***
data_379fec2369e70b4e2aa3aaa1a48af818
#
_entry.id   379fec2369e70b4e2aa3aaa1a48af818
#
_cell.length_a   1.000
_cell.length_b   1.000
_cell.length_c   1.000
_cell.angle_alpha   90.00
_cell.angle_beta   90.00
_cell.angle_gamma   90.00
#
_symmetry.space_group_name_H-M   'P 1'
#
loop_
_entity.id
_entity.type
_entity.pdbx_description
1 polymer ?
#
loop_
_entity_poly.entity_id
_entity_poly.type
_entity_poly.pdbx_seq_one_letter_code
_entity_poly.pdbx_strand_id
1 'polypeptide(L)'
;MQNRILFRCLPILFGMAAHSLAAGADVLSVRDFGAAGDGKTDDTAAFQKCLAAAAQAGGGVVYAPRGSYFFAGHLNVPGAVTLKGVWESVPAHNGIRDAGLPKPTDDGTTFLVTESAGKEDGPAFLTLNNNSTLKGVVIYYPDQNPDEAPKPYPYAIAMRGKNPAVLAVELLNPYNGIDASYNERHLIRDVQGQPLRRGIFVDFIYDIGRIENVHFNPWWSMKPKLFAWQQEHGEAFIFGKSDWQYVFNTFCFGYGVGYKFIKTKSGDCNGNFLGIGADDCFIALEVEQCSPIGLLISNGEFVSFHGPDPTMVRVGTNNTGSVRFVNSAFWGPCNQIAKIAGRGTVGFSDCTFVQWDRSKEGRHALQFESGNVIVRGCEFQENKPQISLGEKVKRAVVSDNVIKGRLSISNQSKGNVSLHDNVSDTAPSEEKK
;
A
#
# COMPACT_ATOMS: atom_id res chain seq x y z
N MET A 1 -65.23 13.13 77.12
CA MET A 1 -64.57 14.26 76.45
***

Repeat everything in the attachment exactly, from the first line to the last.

data_379fec2369e70b4e2aa3aaa1a48af818
#
_entry.id   379fec2369e70b4e2aa3aaa1a48af818
#
_cell.length_a   1.000
_cell.length_b   1.000
_cell.length_c   1.000
_cell.angle_alpha   90.00
_cell.angle_beta   90.00
_cell.angle_gamma   90.00
#
_symmetry.space_group_name_H-M   'P 1'
#
loop_
_entity.id
_entity.type
_entity.pdbx_description
1 polymer ?
#
loop_
_entity_poly.entity_id
_entity_poly.type
_entity_poly.pdbx_seq_one_letter_code
_entity_poly.pdbx_strand_id
1 'polypeptide(L)'
;MQNRILFRCLPILFGMAAHSLAAGADVLSVRDFGAAGDGKTDDTAAFQKCLAAAAQAGGGVVYAPRGSYFFAGHLNVPGAVTLKGVWESVPAHNGIRDAGLPKPTDDGTTFLVTESAGKEDGPAFLTLNNNSTLKGVVIYYPDQNPDEAPKPYPYAIAMRGKNPAVLAVELLNPYNGIDASYNERHLIRDVQGQPLRRGIFVDFIYDIGRIENVHFNPWWSMKPKLFAWQQEHGEAFIFGKSDWQYVFNTFCFGYGVGYKFIKTKSGDCNGNFLGIGADDCFIALEVEQCSPIGLLISNGEFVSFHGPDPTMVRVGTNNTGSVRFVNSAFWGPCNQIAKIAGRGTVGFSDCTFVQWDRSKEGRHALQFESGNVIVRGCEFQENKPQISLGEKVKRAVVSDNVIKGRLSISNQSKGNVSLHDNVSDTAPSEEKK
;
A
#
# COMPACT_ATOMS: atom_id res chain seq x y z
N MET A 1 -65.23 13.13 77.12
CA MET A 1 -64.57 14.26 76.45